Easter is one of the most important dates on the Christian calendar. Believers gather to celebrate the resurrection of Jesus Christ. While this is an important celebration for the Christians, is it the same for Jews? Do Jewish people celebrate Easter?
Jewish people are a religious group and nation descended from the Hebrews and Israelites of ancient Judah and Israel. Their beliefs encompass many theological, ethical, and cultural principles.
Do Jewish people celebrate Easter?
Jews do not celebrate Easter. They do not recognise Jesus as the Messiah and do not accept the accounts of his resurrection. Instead of Easter, Jewish people have their religious holidays and festivals.
One of their major celebrations is the Passover or Pesach. This is one of the most important Jewish holidays, celebrating the Israelites' liberation from slavery in ancient Egypt. It typically occurs in the spring and is observed with a Seder meal and the retelling of the Exodus story.
How do Jews celebrate Easter?
Instead of Easter, they celebrated the Passover, also known as the Feast of Unleavened Bread. This is one of Judaism's three pilgrimage carnivals. The other two are Shavuot or Pentecost and Sukkot, also recognised as the Feast of Tabernacles.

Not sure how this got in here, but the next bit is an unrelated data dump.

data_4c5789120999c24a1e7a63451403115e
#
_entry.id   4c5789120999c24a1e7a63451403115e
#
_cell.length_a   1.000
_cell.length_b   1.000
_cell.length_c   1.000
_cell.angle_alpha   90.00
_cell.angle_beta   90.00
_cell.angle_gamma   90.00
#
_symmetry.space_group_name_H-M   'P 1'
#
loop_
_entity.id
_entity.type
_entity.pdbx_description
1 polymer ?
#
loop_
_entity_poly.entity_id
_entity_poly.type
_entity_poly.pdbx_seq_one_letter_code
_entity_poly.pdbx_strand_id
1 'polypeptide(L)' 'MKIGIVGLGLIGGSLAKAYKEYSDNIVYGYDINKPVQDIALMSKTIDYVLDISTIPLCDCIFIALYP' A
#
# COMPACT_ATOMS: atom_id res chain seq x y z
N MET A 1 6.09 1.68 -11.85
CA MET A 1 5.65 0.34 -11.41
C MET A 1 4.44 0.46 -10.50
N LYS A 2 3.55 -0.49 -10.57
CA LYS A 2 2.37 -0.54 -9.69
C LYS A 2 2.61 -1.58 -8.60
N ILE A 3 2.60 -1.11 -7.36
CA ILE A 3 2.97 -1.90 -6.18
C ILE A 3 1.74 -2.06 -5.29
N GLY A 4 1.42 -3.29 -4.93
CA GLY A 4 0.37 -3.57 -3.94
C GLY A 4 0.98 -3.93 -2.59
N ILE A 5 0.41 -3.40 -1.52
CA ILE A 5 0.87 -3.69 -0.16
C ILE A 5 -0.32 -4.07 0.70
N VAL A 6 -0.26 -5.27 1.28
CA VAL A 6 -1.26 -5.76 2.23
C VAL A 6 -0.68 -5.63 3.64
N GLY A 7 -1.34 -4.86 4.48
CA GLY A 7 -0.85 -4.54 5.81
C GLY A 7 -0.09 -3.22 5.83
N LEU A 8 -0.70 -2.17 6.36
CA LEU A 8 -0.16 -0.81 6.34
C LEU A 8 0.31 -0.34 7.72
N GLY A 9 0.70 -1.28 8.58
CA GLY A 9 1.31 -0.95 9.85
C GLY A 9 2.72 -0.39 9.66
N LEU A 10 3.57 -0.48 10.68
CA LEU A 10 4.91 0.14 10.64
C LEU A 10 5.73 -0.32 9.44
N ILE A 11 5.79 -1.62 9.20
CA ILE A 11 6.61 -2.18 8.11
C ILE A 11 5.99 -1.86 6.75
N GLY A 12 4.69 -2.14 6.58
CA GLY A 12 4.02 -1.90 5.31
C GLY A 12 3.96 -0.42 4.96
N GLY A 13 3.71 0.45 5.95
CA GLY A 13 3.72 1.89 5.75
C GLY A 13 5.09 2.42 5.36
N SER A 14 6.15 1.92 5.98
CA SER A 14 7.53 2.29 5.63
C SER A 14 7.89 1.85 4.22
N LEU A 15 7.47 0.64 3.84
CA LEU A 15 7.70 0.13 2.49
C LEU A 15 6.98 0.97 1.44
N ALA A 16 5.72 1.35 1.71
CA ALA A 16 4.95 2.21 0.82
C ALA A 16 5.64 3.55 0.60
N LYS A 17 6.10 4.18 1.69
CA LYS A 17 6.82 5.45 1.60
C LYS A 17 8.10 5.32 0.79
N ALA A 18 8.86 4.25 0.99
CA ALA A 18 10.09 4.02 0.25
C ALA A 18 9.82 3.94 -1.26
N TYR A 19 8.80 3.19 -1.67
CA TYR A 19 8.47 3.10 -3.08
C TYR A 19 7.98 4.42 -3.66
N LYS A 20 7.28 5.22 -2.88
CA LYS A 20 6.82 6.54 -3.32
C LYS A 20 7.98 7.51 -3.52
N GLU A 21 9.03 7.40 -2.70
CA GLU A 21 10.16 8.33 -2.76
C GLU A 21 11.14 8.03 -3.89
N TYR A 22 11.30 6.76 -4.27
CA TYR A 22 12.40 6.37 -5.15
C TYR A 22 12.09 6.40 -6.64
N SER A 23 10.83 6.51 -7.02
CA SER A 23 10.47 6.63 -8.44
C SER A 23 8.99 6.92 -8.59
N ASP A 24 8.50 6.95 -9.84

Before Passover, the Jewish family ensures that everything is cleaned and removes all traces of leavened bread. The centrepiece of Passover observance is the Seder, a special festive meal held on the first two nights of Passover.
It includes the retelling of the Exodus story using a Haggadah. They observe the celebration with unleavened bread, bitter herbs, and four cups of wine, all these representing the different aspects of the Exodus story.
The focal points of a Passover Seder are:
- Eating matzah (or unleavened bread) to show that the Jews had to escape and take their bread that had yet to rise.
- Eating bitter herbs to commemorate the bitter slavery Israelites endured.
- Recite the Ten Plagues, Moses's divine demonstration of power to "Let my people go."
- Recitation of the Haggadah–a liturgy that describes the Exodus.
- Asking and answering the four Passover questions by the table's youngest member.
- Singing songs and enjoying drinks and food while relaxing.
Besides having a Seder, many Jews attend a Passover service, and the Rabbi recites Hebrew out of the Torah (Old Testament). The concealing of the Afikoman is a Passover tradition comparable to Easter egg hunts.
The Afikoman is a half-piece of matzah split into two pieces early in the Seder and finally hidden somewhere in the house by the head of the household. The kids explore the house, and the first two to find both pieces get money or candy.